The 1920 Republican Party platform, which essentially expressed Harding's political philosophy, called for Congress to pass laws combating lynching. Harding denounced lynching in a landmark 21 October 1921 speech in Birmingham, Alabama, which was covered in the national press. Harding also vigorously supported an anti-lynching bill in Congress during his term in the White House. His "comments about race and equality were remarkable for 1921.”
Payne argues that the Klan was so angry with Harding's attacks on the KKK that it originated and spread the false rumor that he was a member.
Carl S. Anthony, biographer of Harding's wife, found no such proof of Harding's membership in the Klan. He does however discuss the events leading up to the period when the alleged Klan ceremony was held in June 1923:
[K]nowing that the some branches of the Shriners were anti-Catholic and in that sense sympathetic to the Ku Klax Klan and that the Klan itself was holding a demonstration less than a half mile from Washington, Harding censured hate groups in his Shriners speech. The press "considered [it] a direct attack" on the Klan, particularly in light of his criticism weeks earlier of "factions of hatred and prejudice and violence [that] challeng[ed] both civil and religious liberty".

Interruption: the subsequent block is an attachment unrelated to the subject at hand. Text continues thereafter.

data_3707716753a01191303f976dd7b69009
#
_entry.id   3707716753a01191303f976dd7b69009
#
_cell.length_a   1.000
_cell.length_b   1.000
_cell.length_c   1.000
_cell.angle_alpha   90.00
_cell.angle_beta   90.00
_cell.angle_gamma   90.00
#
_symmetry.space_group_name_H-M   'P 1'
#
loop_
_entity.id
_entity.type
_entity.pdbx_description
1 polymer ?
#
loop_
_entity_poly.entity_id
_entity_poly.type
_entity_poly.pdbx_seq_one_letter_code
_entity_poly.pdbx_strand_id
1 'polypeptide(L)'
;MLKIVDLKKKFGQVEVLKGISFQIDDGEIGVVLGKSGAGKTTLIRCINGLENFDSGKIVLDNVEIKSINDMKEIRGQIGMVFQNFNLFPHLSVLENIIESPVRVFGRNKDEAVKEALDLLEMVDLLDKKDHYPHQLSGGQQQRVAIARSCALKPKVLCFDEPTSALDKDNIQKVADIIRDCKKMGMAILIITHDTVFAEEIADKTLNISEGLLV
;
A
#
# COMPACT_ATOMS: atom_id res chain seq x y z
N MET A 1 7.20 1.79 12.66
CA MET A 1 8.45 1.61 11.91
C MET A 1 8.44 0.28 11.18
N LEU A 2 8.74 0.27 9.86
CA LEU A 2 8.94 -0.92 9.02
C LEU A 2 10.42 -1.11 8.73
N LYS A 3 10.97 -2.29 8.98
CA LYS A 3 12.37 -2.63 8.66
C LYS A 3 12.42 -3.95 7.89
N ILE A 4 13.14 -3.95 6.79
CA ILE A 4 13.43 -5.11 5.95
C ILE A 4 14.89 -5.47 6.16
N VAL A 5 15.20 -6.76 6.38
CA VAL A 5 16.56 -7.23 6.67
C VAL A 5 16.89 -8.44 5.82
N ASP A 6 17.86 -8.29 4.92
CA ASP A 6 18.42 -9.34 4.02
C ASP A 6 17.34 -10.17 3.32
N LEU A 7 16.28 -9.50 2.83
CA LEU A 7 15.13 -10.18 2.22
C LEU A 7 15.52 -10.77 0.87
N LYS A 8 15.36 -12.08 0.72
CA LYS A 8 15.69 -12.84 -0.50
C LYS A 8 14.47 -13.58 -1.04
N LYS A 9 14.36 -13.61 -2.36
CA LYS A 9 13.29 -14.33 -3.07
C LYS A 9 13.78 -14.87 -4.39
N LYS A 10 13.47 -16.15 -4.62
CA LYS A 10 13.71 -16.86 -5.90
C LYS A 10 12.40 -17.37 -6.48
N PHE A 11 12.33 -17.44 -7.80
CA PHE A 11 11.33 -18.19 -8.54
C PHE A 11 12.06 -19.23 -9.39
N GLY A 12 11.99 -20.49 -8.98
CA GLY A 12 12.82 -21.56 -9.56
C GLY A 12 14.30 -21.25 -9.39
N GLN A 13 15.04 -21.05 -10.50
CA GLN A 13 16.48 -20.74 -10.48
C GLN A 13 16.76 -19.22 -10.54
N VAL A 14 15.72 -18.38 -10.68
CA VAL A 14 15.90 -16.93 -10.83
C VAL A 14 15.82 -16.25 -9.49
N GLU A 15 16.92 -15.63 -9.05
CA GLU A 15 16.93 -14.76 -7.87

In 2005, The Straight Dope presented a summary of many of these arguments against Harding's membership, and noted that, while it might have been politically expedient for him to join the KKK in public, to do it in private would have been of no benefit to him.
Harry S TrumanEdit
Harry S Truman, the Democratic politician who became president in 1945, was accused by opponents of having dabbled with the Klan briefly. In 1924, he was a judge in Jackson County, Missouri. Truman was up for reelection, and his friends Edgar Hinde and Spencer Salisbury advised him to join the Klan. The Klan was politically powerful in Jackson County, and two of Truman's opponents in the Democratic primary had Klan support. Truman refused at first, but paid the Klan's $10 membership fee, and a meeting with a Klan officer was arranged.
According to Salisbury's version of the story, Truman was inducted, but afterward "was never active; he was just a member who wouldn't do anything". Salisbury, however, told the story after he became Truman's bitter enemy, so historians are reluctant to believe his claims.